An Anarchist FAQ (AFAQ) is now at version 15.3. This release is a revision of the appendix on refuting the various Leninist arguments which seek to explain the failure of the Russian Revolution in terms of "objective factors":
What caused the degeneration of the Russian Revolution?
1 Do anarchists ignore the objective factors facing the Russian revolution?
2 Can "objective factors" really explain the failure of Bolshevism?
3 Can the civil war explain the failure of Bolshevism?
4 Did economic collapse and isolation destroy the revolution?
5 Was the Russian working class atomised or "declassed"?
6 Did the Bolsheviks blame "objective factors" for their actions?
7 What role does "objective factors" play in Leninist ideology?
8 Do Leninists usually deny the importance of ideology?
This revision, as well as correcting various typos, expands on the issues being discussed and re-arranges some of the previous material (most obviously, by moving it into two new sections -- 7 and 8). It is part of the one on The Russian Revolution, of which the first section is a still incomplete and all bar one needs revision (so far, only Were any of the Bolshevik oppositions a real alternative? has been revised).
Some context is needed to explain these appendices. All were originally going to be part of section H but this was shortened considerably as it would have made that section -- and so volume 2 of AFAQ -- impossibly long. Moreover, section H has changed considerably compared to the original plan -- it is probably the most modified section in this regard. Likewise, when AFAQ was originally envisioned (in the early 1990s), the Leninist-left was far more significant than they are now. As such, refuting their claims was considered more important then than they would be now, if AFAQ was being started now. The Bolshevik Myth has fewer adherents these days, although they do still remain. As such, there is not appear to be the same pressing need as once was the case.
The aim is still to complete and revise all the appendices -- but when is still a moot-point. Particularly as much of what the one on the Russian Revolution covers is already discussed in section H, particularly in section H.6. However, there is still a lot of material to go through and as these are appendices, the necessity is not as pressing as the main body of AFAQ. Given that much of the arguments are now within the main body of AFAQ, this appendix can be considered as a supplement to section H.6.1 and section H.6.3. This builds upon and expands upon the arguments and evidence presented there -- such as presenting more details of working class collective protest under the Bolsheviks before, during and after the civil war.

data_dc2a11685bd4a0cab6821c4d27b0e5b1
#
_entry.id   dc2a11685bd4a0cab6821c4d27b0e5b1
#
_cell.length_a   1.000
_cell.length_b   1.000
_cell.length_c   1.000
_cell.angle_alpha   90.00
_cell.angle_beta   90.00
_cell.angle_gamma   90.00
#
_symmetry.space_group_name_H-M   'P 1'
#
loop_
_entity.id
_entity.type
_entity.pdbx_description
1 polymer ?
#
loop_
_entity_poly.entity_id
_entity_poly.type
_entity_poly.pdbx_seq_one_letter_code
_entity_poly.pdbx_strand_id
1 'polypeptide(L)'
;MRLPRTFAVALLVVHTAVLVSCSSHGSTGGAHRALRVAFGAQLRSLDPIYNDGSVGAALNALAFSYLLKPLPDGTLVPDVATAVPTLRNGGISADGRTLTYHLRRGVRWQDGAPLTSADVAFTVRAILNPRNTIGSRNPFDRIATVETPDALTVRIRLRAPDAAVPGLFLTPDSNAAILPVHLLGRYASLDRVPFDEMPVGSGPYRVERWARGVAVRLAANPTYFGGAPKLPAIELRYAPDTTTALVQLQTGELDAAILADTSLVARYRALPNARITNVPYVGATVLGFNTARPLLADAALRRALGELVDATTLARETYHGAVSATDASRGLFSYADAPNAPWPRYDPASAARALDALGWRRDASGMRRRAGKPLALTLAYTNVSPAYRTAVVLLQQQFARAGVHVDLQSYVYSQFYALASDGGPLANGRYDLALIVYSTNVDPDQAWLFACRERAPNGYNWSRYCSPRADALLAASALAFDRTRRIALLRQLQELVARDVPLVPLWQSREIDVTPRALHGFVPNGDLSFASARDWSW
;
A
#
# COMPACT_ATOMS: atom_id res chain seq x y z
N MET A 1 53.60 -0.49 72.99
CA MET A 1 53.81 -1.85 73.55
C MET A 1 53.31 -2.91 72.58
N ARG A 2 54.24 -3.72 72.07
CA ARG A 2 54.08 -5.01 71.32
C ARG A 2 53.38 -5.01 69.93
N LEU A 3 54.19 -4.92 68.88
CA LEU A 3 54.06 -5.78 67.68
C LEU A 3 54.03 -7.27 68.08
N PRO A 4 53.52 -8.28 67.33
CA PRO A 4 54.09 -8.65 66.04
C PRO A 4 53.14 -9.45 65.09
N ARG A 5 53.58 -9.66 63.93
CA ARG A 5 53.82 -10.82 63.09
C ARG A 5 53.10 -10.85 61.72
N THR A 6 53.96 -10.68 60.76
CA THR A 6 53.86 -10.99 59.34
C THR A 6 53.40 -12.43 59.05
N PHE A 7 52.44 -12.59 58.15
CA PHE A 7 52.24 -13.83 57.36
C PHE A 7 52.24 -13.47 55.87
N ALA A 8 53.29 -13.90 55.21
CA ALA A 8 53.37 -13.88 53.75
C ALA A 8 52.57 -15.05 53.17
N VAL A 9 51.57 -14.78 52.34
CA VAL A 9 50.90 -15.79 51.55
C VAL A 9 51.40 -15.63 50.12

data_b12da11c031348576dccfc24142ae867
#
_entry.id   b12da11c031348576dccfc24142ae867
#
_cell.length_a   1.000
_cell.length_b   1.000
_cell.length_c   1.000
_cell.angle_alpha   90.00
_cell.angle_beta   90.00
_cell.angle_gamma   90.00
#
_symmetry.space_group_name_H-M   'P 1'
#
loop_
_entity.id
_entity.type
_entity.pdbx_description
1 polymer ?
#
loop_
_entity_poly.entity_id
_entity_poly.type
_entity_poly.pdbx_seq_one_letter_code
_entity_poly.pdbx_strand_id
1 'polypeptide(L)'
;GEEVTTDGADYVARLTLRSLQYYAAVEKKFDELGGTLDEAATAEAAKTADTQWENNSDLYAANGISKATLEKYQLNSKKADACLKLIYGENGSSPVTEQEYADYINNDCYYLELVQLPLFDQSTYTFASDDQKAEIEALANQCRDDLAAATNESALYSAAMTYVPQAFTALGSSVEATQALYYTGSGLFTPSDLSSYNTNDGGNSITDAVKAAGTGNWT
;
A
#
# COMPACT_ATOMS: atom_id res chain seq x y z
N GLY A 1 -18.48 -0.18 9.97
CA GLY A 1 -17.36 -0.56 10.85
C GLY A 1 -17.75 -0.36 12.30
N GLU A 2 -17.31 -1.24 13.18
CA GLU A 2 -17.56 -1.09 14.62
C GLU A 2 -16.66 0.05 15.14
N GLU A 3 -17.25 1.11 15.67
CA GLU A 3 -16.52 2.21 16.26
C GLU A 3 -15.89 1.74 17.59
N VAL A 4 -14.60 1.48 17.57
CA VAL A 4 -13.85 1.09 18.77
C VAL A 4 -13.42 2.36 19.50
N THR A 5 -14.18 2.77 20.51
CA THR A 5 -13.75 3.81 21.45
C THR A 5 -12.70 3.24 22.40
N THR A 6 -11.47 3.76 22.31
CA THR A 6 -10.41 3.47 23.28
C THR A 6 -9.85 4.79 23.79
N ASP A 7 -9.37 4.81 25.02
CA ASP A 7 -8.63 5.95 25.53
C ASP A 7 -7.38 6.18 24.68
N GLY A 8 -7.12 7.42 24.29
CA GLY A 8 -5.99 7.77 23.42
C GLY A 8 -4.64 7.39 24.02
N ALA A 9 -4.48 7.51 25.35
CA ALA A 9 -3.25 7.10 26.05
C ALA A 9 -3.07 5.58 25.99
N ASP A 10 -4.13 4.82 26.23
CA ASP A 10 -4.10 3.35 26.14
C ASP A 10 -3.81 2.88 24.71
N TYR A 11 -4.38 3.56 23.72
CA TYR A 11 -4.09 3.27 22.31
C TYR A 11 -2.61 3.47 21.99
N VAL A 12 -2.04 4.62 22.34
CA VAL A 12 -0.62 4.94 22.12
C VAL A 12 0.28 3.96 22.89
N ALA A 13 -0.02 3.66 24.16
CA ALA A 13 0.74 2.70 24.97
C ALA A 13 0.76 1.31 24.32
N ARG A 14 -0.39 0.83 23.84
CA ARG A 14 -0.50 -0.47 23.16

The 100th anniversary of the Russian Revolutions came and went two years ago, with those willing to defend the regime far fewer in number than when AFAQ> was started. Ironically, the collapse of Stalinism also lead to the collapse of the various Trotskyist groupings (which suggests a parasitic situation with the anti-Stalinist Leninists not surviving the end of its host). This does not mean these groupings have disappeared -- far from it -- but rather their influence is now less. Still, it is possible that these groupings can resurface (after all, Maoism and Stalinism have re-appeared to a small extent in America) and so exposing the limitations of Bolshevik ideology and its various excuses is useful, if not as pressing as it once was.
Still, we have the legacy of Bolshevism and the awkward fact for Trotskyists of all kinds that both Lenin and Trotsky described their regime -- a state-capitalist party dictatorship, just like under Stalin -- as "socialist." Indeed, on 18th of November 1919, Lenin proclaimed that the "organisation of the communist activity of the proletariat and the entire policy of the Communists have now acquired a final, lasting form; I am certain that we are on the right path and that progress along that path is fully ensured." [Collected Works, vol. 30, p. 144] In terms of social relations, the regime was identical -- one-man management in the workplace (as, if not more, autocratic as under capitalism) imposed by a party dictatorship within a state marked by an extensive bureaucracy and the related abuses and privileges all these would be expected to create.
Hence the pressing need in Leninist circles to move the discussion away from this, from the policies and politics which imposed this regime and hence the raising of the "objective factors" we discuss in this appendix. As we show, these arguments by pro-Bolsheviks have little merit and have traction simply because they are so often repeated -- and knowledge of what happened during the Russian Revolution was much less than it is now. In this sense, modern radicals are in a better position than those 100 years ago when information on the regime was limited and often spread by enemies of all forms of socialism, whether libertarian or authoritarian. However, we can proudly note that libertarian socialists saw through the Bolshevik Myth and warned the world's working class of its danger long before Stalin seized power -- indeed, many of the texts on this subject which are much-quoted in AFAQ have been collected in a single book: Bloodstained: One Hundred Years of Leninist Counterrevolution (AK Press, 2017).
Finally, the next revision of AFAQ should take place in the new year and will be a revision of the partner appendix to this one, namely "How did Bolshevik ideology contribute to the failure of the Revolution?".